ENID, Okla. — Editor’s note: This column was first published March 3, 2004.
We haven’t got a chance.
We are surrounded.
Every time we take a breath, use the phone or eat anything, we’re taking a chance.
Not a riding in a car with your 16-year-old daughter or choosing a black diamond ski run after only one lesson kind of a chance, but a chance, nonetheless.
We live, you see, in a dirty world, Janet Jackson, Howard Stern and cable TV notwithstanding. I’m talking about germs. They are everywhere.
A study by researchers from the University of Arizona found the average office desk to contain more disease-causing bacteria than the average office toilet seat, some 400 times more, in fact.
The average office desktop contains 20,961 germs per square inch, according to the Arizona scientists, while the average office toilet seat has only 49 bugs per square inch.
That makes sense. After all, who wants to live on a toilet seat?
That means you’re better off eating lunch in the bathroom than at your desk.
Well, maybe in the ladies’ room.
Actually, eating lunch at our desks is the reason they are so germ-infested. The more we eat at our desks, the more food residue we leave behind. That turns our desks into virtual petri dishes full of noxious beasties.
“For bacteria, a desk is really the lap of luxury,” microbiologist Dr. Charles Gerba said. “They can feast all day from breakfast to lunch and even dinner.”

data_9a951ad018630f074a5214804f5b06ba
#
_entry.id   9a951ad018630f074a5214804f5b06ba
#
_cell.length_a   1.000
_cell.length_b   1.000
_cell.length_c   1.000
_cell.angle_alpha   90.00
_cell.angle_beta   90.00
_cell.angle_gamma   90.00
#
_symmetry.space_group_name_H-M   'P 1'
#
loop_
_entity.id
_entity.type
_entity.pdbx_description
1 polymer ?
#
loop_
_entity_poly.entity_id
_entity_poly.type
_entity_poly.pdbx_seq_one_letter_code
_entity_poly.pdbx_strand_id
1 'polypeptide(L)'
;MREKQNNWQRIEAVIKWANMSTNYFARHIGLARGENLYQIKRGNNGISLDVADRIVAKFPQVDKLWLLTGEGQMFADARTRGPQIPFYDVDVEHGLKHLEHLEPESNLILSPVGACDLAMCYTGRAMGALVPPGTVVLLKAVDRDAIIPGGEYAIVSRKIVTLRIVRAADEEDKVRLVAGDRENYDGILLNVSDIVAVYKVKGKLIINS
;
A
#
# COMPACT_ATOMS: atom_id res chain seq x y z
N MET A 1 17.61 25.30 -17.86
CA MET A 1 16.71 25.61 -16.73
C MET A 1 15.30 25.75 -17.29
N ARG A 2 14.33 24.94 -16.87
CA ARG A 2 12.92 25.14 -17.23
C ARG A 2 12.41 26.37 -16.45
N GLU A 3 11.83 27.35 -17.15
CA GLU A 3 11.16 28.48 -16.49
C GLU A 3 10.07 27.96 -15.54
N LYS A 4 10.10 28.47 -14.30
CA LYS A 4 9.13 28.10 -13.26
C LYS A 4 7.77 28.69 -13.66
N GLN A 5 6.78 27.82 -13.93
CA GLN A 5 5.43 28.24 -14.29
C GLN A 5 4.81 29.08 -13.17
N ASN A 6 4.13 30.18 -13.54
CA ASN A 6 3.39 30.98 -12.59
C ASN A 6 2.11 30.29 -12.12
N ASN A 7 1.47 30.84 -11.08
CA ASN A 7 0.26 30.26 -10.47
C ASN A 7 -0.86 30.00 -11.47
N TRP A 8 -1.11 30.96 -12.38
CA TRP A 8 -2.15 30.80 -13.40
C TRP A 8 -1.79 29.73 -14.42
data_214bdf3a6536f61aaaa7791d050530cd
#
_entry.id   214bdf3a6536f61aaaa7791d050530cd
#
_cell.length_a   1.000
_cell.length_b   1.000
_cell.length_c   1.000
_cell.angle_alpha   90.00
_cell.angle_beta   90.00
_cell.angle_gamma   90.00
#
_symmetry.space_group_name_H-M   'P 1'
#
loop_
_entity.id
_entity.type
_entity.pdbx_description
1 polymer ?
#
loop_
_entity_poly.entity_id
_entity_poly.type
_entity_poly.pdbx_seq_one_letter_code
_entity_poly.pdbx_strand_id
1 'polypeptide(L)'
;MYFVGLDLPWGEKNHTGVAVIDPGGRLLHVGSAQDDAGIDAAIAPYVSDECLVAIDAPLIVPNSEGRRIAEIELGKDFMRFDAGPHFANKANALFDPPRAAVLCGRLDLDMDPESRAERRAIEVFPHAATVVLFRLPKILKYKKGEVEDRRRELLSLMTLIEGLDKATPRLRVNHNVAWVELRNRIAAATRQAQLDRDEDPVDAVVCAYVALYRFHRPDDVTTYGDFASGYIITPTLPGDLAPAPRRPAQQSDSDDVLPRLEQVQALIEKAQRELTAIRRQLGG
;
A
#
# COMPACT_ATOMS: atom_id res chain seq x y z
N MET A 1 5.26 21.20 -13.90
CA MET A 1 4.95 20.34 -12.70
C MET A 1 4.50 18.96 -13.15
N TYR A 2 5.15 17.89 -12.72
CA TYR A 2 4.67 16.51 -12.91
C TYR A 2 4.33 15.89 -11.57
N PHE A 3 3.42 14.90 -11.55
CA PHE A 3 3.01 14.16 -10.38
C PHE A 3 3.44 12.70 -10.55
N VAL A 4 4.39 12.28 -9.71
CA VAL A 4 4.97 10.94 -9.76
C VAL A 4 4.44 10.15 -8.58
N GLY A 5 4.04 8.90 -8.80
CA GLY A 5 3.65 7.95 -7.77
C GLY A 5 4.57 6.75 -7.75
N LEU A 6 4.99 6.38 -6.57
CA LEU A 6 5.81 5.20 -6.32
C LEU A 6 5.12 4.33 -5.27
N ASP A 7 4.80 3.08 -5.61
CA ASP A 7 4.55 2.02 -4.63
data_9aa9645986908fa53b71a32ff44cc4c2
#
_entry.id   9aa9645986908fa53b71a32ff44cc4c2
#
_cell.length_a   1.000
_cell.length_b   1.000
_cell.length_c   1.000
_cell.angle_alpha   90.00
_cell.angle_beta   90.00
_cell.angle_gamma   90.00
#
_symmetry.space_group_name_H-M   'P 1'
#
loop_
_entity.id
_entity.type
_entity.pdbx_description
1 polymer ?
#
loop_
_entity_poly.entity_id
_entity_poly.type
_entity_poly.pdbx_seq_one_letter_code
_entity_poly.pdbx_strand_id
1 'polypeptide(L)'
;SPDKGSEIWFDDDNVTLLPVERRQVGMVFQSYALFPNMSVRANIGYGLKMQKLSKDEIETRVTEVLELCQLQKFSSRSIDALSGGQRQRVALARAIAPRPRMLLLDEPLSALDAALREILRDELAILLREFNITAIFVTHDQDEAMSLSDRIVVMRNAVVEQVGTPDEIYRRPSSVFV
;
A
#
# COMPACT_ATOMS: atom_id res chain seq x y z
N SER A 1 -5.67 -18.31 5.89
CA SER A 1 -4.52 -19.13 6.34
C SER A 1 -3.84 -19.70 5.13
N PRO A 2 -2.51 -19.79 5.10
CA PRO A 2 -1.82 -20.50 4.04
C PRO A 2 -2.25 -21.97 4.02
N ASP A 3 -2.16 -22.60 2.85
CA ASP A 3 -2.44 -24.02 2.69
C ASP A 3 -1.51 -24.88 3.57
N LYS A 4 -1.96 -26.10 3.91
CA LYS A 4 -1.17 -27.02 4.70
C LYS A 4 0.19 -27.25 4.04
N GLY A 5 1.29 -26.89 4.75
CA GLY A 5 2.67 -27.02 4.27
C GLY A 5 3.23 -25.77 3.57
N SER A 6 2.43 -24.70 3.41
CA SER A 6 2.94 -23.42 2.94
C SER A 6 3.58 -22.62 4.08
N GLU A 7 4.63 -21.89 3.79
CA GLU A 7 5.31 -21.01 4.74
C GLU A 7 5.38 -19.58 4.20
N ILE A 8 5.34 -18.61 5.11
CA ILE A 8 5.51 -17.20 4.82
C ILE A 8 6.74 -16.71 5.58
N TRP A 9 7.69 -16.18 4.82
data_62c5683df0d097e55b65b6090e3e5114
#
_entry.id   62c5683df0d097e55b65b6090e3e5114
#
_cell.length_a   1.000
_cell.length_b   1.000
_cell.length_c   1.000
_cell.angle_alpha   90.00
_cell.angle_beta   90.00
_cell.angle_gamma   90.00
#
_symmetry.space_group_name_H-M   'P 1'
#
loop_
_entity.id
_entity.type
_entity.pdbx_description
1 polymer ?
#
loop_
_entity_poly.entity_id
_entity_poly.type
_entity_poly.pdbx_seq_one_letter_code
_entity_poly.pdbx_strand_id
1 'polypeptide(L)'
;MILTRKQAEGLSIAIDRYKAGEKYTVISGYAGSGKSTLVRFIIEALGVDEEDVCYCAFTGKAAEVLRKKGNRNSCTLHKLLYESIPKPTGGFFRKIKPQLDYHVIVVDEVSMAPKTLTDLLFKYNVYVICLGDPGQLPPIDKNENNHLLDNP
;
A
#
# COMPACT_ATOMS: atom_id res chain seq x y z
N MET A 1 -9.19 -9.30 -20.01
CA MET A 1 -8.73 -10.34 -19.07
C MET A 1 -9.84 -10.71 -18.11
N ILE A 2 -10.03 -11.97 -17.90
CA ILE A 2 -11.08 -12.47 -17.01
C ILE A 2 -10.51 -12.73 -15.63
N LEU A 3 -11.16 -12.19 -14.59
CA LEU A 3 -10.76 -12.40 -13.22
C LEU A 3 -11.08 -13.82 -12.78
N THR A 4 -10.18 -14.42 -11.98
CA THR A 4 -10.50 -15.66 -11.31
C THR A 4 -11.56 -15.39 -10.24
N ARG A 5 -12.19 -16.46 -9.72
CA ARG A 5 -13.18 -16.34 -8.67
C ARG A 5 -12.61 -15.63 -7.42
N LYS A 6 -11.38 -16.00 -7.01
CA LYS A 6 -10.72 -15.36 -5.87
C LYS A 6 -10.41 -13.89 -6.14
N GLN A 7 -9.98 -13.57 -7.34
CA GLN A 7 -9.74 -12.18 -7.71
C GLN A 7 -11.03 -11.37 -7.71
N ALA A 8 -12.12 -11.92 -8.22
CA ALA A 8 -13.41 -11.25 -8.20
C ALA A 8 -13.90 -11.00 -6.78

The dirtiest office item, the researchers found, is an office telephone, containing 25,127 germs per square inch. Computer keyboards contain 3,295 germs per square inch, while a computer mouse has 1,676.
Even office fax machines have bacteria levels some three times higher than the average bathroom door.
Gerba and his team of researchers reached these conclusions by using state-of-the-art technology, including something called an ultraviolet “germ meter.”
They collected 7,000 samples from offices in New York San Francisco, Tampa and Tucson.
The scientists recommend scrubbing your desk daily with a disinfectant wipe.
That, they say, should reduce bacteria levels by some 99 percent.
It’s been so long since I’ve cleaned my desk, I’m surprised it doesn’t collapse under the weight of all the germs.
Occasionally I’ll step away from my desk and, when I get back, something will have been moved. I think it’s a little microbe humor.
And germs are nothing to sneeze at. Well, actually, they are, since they are responsible for ailments ranging from the common cold on up to some much nastier conditions. In fact, a recent study called the “Unexplained Deaths Project,” found some of the deaths were caused by bacteria and viruses.
The study probed the deaths of 227 children and adults from 1995 to 2003. A specific cause of death was found in only 53 of the cases.
More than half of those were found to be caused by bacteria that could have been treated with medicines.
And now another study tells us the anti-bacterial soaps we have come to rely on don’t really do any good.
Researchers at Columbia University gave anti-bacterial cleaning products to 120 families in New York City.
After a year, it was determined these families experienced about the same number of colds as another group using regular soaps and detergents.
And the bugs are getting stronger. Our penchant for taking antibiotics every time we get a cold is making for super-germs that are becoming resistant to ordinary drugs.
So what are we to do? Wash your hands, for one thing, with regular soap and water. And don’t just give them a quick rub and a rinse, but really scrub them.
Doctors recommend washing your hands for the length of time it takes to sing “Happy Birthday,” twice. Just a word of advice, prepared to get some strange looks if you sing out loud in a public restroom. As for me, I think I need a shower. Hey, I think my phone just moved.
Mullin is senior writer of the News & Eagle. Email him at firstname.lastname@example.org.